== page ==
The EU ban on importing Iranian gas risks alienating Turkey - the key state in the route of Brussels' long-planned southern "gas corridor", which will bring Caspian, Central Asian and Middle Eastern gas to Europe.
At first glance the EU's decision to ban gas imports from Iran appears to be nothing more than a symbolic gesture, aimed at further signalling to Tehran the EU's opposition to its nuclear programme. What UK Foreign Secretary William Hague described as, "a sign of our resolve in the European Union that we will step up the pressure."
No EU state actually imports gas from Iran or is in a position to do, so no problem. Or at least there wouldn't be if EU candidate state Turkey, were not dependent on Iran for 20% of its gas imports.
Exactly what the implications are for Turkey's EU candidacy if it continues to import gas from Iran in contravention of the EU ban, are still unclear.
Little room for manoevre
Legally speaking, Turkey has little room for manoevre. The take-or-pay contact between Turkish state gas importer Botas and The National Iranian Gas Exports Company (NIGEC) was drafted under international law and is legally binding for 25 years from 2001 when flow started, leaving Botas little option but to continue taking the 10bn cubic metres a year (cm/y) or face legal action.
At the same time, Turkish gas demand is expected to reach 48bn cm this year, rising to around 50bn cm in 2013 despite a slowing economy -
perilously close to the 51.8bn cm/y maximum limit of the country's current gas import portfolio.
And that demand is set to grow further with liberalisation of the Turkish power market, which has seen private generation companies dash to construct cheap gas fired power plant to meet power demand growing at 8% a year. Generating licenses have already been issued to 21 new Combined Cycle Gas Turbine (CCGT) plants of 100 megawtts (MW) or over, totalling 12.3 gigawatts (GW), while applications for generating licenses have been submitted for a further 60 plant over 100 MW totalling 29.2 GW.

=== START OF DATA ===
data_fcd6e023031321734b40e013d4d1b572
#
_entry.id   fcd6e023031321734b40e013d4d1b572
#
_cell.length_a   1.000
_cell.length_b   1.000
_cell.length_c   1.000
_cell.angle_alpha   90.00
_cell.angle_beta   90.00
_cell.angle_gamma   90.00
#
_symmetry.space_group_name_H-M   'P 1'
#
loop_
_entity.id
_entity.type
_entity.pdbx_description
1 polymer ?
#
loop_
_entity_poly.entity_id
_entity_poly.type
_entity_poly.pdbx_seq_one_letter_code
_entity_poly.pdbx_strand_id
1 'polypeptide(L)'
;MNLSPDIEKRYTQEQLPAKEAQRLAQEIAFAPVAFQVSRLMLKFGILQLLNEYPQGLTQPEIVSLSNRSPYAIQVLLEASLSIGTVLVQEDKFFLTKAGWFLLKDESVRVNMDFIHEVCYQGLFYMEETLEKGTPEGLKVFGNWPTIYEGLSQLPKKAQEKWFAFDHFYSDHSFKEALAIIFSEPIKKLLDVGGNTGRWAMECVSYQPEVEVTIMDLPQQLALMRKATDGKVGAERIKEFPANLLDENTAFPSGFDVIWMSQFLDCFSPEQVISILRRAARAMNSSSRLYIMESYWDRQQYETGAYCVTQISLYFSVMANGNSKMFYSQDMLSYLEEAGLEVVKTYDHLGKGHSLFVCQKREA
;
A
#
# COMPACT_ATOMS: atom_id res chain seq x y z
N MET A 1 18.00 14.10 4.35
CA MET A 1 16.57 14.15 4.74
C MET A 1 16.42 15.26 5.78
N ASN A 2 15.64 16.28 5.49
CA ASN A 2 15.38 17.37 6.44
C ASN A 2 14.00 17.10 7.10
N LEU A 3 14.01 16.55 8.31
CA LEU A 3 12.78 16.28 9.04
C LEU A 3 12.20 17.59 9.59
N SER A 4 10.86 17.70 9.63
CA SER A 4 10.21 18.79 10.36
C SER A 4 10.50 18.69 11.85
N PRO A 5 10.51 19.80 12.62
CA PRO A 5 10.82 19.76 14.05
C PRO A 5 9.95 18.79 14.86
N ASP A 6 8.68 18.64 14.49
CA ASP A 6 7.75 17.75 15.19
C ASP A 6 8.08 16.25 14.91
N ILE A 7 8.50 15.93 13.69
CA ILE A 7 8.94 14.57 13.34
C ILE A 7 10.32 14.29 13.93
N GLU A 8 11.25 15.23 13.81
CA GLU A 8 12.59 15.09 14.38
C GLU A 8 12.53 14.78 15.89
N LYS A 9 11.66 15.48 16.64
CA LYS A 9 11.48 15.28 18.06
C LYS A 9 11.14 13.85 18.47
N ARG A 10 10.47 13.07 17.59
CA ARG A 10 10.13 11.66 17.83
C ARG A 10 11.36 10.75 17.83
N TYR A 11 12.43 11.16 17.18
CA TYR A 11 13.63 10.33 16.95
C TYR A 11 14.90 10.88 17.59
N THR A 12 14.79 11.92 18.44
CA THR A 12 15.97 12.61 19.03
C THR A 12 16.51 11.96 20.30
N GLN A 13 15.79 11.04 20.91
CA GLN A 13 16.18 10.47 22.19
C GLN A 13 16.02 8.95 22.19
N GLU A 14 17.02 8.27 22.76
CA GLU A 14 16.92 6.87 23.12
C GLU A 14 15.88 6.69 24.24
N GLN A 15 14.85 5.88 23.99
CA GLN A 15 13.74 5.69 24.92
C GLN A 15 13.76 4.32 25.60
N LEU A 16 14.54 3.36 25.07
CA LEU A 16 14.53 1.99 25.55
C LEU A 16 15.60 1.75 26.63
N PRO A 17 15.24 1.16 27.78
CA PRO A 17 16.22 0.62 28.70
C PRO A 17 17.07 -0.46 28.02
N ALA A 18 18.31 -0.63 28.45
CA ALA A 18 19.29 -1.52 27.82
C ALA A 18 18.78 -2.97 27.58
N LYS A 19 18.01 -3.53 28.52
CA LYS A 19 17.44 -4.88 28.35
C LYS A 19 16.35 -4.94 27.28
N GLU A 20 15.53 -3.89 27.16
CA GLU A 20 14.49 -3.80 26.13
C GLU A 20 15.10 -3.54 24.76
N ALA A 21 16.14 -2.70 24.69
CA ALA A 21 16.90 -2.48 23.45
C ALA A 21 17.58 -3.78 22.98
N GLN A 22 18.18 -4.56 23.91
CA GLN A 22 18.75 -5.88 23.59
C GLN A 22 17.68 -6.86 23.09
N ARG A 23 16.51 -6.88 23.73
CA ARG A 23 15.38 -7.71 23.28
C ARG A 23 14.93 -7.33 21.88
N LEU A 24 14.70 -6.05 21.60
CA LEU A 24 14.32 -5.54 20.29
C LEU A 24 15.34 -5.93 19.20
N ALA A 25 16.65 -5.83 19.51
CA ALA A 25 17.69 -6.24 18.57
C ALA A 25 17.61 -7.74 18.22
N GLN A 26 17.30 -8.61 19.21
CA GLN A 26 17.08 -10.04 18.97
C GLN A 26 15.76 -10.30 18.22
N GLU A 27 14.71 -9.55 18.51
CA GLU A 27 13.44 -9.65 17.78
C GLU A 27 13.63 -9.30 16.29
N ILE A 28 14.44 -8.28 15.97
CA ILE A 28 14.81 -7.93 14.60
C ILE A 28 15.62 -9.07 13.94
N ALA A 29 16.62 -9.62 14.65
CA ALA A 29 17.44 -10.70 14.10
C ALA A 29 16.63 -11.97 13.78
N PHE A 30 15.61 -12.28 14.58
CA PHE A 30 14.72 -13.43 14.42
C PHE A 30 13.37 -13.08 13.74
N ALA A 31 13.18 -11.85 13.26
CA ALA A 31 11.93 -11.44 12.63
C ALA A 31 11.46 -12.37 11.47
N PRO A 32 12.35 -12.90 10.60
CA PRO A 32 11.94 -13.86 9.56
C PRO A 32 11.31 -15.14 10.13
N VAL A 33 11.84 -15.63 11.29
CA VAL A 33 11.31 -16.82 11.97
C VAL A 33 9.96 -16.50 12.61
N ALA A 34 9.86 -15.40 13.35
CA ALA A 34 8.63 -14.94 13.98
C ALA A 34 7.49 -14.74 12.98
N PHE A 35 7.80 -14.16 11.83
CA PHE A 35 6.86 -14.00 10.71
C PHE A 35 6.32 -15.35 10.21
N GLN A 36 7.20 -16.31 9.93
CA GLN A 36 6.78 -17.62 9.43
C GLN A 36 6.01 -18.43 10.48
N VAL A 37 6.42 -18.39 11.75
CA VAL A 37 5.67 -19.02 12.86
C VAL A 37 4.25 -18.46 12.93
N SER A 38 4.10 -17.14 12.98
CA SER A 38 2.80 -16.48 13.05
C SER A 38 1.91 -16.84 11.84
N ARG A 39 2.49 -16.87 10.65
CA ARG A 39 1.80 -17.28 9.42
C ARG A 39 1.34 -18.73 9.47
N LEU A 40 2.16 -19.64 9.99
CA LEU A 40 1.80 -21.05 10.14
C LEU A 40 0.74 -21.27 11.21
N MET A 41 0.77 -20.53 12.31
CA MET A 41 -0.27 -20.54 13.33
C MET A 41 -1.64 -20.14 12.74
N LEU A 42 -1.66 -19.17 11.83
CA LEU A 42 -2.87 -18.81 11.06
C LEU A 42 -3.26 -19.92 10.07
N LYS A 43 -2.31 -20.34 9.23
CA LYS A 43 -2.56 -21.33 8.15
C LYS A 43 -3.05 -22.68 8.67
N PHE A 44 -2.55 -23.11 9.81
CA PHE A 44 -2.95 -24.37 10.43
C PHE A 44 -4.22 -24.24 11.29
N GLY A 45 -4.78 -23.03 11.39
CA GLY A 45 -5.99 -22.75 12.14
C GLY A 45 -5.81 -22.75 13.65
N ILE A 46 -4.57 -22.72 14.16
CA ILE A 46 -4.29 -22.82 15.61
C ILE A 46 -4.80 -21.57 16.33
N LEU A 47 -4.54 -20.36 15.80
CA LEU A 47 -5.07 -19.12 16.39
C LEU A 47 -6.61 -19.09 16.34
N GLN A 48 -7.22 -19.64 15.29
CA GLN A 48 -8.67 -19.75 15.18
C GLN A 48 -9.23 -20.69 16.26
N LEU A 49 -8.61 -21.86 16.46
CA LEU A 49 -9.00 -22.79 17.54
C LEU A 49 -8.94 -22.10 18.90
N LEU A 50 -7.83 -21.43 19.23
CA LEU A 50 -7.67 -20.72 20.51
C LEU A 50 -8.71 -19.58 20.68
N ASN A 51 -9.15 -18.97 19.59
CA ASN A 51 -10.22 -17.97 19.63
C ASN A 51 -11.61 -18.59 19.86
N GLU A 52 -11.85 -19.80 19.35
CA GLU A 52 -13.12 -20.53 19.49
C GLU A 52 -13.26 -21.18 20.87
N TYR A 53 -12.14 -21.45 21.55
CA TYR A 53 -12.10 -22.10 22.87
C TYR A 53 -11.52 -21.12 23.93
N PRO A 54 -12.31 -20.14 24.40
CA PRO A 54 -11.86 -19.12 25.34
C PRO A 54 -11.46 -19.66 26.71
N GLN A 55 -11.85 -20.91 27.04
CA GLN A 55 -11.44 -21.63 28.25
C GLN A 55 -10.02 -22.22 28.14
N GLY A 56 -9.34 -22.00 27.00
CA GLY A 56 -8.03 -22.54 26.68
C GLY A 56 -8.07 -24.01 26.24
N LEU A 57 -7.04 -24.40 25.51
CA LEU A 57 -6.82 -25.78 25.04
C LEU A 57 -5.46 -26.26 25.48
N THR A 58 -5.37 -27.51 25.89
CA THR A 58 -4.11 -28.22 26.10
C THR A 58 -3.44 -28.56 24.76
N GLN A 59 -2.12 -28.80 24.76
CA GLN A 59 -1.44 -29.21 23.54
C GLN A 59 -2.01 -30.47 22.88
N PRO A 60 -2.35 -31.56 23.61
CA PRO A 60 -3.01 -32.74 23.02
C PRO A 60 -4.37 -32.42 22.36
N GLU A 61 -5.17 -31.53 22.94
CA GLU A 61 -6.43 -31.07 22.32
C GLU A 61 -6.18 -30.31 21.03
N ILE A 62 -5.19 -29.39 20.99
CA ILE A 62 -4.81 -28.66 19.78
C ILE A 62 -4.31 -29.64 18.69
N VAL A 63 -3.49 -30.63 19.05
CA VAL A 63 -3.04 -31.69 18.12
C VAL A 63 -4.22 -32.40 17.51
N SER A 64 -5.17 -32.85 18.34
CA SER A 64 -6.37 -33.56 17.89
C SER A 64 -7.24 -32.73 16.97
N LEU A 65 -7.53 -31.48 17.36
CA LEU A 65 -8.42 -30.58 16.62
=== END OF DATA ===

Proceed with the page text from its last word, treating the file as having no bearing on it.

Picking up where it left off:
With Turkey already struggling to find enough new gas supplies to meet expected growth in demand, it simply isn't in a position to abandon 20% of its imports to fall in line with the EU ban and indeed energy minister Taner Yildiz has confirmed that he won't be pressured into them, tell reporters on November 6 that: "Turkey does not plan to reduce gas supplies from Iran [when an exemption from US sanctions expires on December 3], as the EU sanctions against Iran will not cover existing contracts."
This could be viewed as an acceptable result by right-wing European politicians intent on blocking Turkey's accession, but it also raises questions over the EU's long-mooted plan for Turkey to become the route for its o-called "Southern Gas Corridor" - a planned pipeline or pipelines carrying gas from the Caspian and Middle East to Europe, which has long been envisaged as the best way to avoid over dependence on gas imports from Russia.
As such, it is supposed to increase diversity of supply, encourage competition, and lower prices. All admirable aims, and at least on paper, achievable given the planned pipelines actually get built, across Turkey.
All the more odd then why the EU would be seeking to encourage Turkey to abandon 20% of its gas supply, risking starting a new spat with Ankara which has already frozen relations with Brussels until January, during the period of Cyprus holding the EU presidency.
The irony of the ban is that Ankara is actually in a position to end imports from Iran, albeit only in three or four years time, and only at the expense of taking the very gas with which the EU hopes to kick start its Southern Gas Corridor.
That gas, 10bn cm of planned production from the second phase of Azerbaijan's Shah Deniz gas field, has been earmarked for transit to Turkey's European borders from where two rival pipelines are competing to carry it to European markets.
Plans envisage a consortium of Azerbaijan's Socar (51%), Turkey's Botas (20% and Shah Deniz consortium members BP, Total and Statoil (29%) building a new pipeline from Baku to western Turkey, dubbed the Trans-Anatolian Gas Pipeline (TANAP) at an anticipated cost of upwards of $7bn.
Currently the only factor delaying investment upstream in Shah Deniz is the need to finalise plans for carrying the gas to Europe, and hence secure customers.
How much easier for all concerned if the gas could be sold in Turkey as a replacement for previous imports from Iran.
Not to say over $7bn cheaper, with the gas able to be carried to Turkish buyers through Botas existing transit network, offering potentially higher margins for the producing consortium, and lower prices for consumers.
Of course it would spell the end of the EU's Southern Gas Corridor. At least until the development of further gas fields in the Azeri Caspian releases more gas for export, or Azerbaijan and Turkmenistan succeed in agreeing on the transit of Turkmen gas through Azeri territory and manage to construct the necessary infrastructure. Developments few expect to see any time in the next decade.